119 Who owns the story?
Communication professionals and PR practitioners often face an uneasy situation with a journalist (especially with the rapid growth of digital outlets and a desperation to gather as many bylines) friend or acquaintance requesting (and sometimes pestering) for an exclusive story or being told that, they have exclusive information from their ”internal sources’ and they need a comment which in other terms is a confirmation. The most common ways the second situation is handled is by denying or ignoring such requests (which is not a good idea) or by sharing the news with the entire media universe because of a prevailing sense that the news has been prematurely leaked. I would think a better way would be to request the journalist/media outlet to hold on to the information and this journalist be given the right to carry the news a few minutes before it is shared with all on the designated day because the person respected a request to delay publishing the news.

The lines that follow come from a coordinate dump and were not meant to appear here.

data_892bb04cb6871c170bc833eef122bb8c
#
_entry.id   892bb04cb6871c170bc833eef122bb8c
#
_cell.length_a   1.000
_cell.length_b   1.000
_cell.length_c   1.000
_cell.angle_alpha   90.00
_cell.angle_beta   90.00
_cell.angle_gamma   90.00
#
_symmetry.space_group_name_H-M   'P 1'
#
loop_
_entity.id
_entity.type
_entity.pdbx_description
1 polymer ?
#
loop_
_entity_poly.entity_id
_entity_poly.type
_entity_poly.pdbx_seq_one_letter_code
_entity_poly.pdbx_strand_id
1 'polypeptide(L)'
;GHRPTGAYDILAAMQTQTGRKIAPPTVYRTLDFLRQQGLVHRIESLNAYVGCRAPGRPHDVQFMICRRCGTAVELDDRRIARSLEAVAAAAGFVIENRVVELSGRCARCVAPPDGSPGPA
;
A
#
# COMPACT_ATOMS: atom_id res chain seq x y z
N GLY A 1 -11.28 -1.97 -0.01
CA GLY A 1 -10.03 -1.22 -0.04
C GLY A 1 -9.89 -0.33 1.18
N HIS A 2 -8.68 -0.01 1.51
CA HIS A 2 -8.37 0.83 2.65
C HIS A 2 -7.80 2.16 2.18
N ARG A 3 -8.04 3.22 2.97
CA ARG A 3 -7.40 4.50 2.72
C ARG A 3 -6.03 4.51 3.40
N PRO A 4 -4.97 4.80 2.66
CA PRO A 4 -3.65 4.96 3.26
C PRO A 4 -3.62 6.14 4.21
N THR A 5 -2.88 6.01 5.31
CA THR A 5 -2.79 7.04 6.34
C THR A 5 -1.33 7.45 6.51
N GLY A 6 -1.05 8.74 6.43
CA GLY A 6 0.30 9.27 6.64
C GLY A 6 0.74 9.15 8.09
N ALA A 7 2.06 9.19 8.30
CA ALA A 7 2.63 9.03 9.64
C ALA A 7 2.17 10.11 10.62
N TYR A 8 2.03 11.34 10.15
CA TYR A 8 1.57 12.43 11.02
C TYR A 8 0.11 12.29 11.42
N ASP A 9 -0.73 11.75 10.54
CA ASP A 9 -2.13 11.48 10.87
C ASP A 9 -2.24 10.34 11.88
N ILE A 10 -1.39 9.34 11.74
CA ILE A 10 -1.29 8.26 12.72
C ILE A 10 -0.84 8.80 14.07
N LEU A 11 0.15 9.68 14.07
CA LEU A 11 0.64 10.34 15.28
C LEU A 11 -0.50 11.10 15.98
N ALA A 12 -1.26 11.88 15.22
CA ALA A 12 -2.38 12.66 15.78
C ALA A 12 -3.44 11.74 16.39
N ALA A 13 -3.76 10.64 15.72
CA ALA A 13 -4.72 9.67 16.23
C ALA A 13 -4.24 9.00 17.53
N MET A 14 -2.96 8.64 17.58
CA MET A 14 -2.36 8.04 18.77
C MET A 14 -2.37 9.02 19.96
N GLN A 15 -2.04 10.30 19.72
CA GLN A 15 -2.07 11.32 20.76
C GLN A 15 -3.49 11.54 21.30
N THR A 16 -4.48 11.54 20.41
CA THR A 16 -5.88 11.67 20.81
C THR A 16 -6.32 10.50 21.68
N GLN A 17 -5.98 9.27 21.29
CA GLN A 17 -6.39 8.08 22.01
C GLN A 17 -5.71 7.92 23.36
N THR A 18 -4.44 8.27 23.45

I think no one other than the organisation about whom the information it is, owns the information until it is made public. A journalist or media outlet can only own the content once it is published. Until then the story is not owned by anyone, as many would like to believe by virtue of being powerful enough to be able to make or break reputations.
I will discuss two-three cases in a subsequent blog and how these were handled in my previous job. I will refer to them as a, b and c – they all represent the three leading marketing and media portals of India. Watch out for that in a few days.